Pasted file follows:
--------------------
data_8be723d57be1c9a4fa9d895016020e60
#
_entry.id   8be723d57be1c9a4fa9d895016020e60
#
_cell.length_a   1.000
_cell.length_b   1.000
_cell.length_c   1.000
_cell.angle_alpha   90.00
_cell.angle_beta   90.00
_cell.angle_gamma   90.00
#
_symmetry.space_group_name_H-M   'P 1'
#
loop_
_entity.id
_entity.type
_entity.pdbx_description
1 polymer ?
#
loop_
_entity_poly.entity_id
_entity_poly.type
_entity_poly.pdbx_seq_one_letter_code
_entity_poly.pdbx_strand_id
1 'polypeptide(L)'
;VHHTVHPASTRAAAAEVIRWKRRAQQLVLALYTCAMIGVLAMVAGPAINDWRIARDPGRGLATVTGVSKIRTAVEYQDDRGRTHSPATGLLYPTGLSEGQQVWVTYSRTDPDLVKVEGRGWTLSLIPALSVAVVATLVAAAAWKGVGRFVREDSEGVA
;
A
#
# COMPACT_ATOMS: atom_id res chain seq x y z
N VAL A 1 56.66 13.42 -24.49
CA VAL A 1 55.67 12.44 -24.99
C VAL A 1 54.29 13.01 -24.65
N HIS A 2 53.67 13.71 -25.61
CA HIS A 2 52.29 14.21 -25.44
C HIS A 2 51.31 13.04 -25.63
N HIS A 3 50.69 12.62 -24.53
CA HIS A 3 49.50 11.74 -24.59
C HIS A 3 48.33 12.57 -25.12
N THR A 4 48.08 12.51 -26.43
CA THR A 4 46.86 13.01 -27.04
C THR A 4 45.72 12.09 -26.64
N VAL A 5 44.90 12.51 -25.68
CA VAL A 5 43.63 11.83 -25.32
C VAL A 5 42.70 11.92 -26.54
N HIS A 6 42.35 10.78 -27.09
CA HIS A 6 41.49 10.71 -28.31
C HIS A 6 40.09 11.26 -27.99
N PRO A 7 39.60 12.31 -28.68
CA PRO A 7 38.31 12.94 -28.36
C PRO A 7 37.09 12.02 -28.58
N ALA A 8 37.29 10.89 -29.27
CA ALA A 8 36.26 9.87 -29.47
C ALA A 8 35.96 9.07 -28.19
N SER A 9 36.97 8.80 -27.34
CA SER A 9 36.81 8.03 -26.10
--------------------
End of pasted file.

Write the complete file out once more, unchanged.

data_8be723d57be1c9a4fa9d895016020e60
#
_entry.id   8be723d57be1c9a4fa9d895016020e60
#
_cell.length_a   1.000
_cell.length_b   1.000
_cell.length_c   1.000
_cell.angle_alpha   90.00
_cell.angle_beta   90.00
_cell.angle_gamma   90.00
#
_symmetry.space_group_name_H-M   'P 1'
#
loop_
_entity.id
_entity.type
_entity.pdbx_description
1 polymer ?
#
loop_
_entity_poly.entity_id
_entity_poly.type
_entity_poly.pdbx_seq_one_letter_code
_entity_poly.pdbx_strand_id
1 'polypeptide(L)'
;VHHTVHPASTRAAAAEVIRWKRRAQQLVLALYTCAMIGVLAMVAGPAINDWRIARDPGRGLATVTGVSKIRTAVEYQDDRGRTHSPATGLLYPTGLSEGQQVWVTYSRTDPDLVKVEGRGWTLSLIPALSVAVVATLVAAAAWKGVGRFVREDSEGVA
;
A
#
# COMPACT_ATOMS: atom_id res chain seq x y z
N VAL A 1 56.66 13.42 -24.49
CA VAL A 1 55.67 12.44 -24.99
C VAL A 1 54.29 13.01 -24.65
N HIS A 2 53.67 13.71 -25.61
CA HIS A 2 52.29 14.21 -25.44
C HIS A 2 51.31 13.04 -25.63
N HIS A 3 50.69 12.62 -24.53
CA HIS A 3 49.50 11.74 -24.59
C HIS A 3 48.33 12.57 -25.12
N THR A 4 48.08 12.51 -26.43
CA THR A 4 46.86 13.01 -27.04
C THR A 4 45.72 12.09 -26.64
N VAL A 5 44.90 12.51 -25.68
CA VAL A 5 43.63 11.83 -25.32
C VAL A 5 42.70 11.92 -26.54
N HIS A 6 42.35 10.78 -27.09
CA HIS A 6 41.49 10.71 -28.31
C HIS A 6 40.09 11.26 -27.99
N PRO A 7 39.60 12.31 -28.68
CA PRO A 7 38.31 12.94 -28.36
C PRO A 7 37.09 12.02 -28.58
N ALA A 8 37.29 10.89 -29.27
CA ALA A 8 36.26 9.87 -29.47
C ALA A 8 35.96 9.07 -28.19
N SER A 9 36.97 8.80 -27.34
CA SER A 9 36.81 8.03 -26.10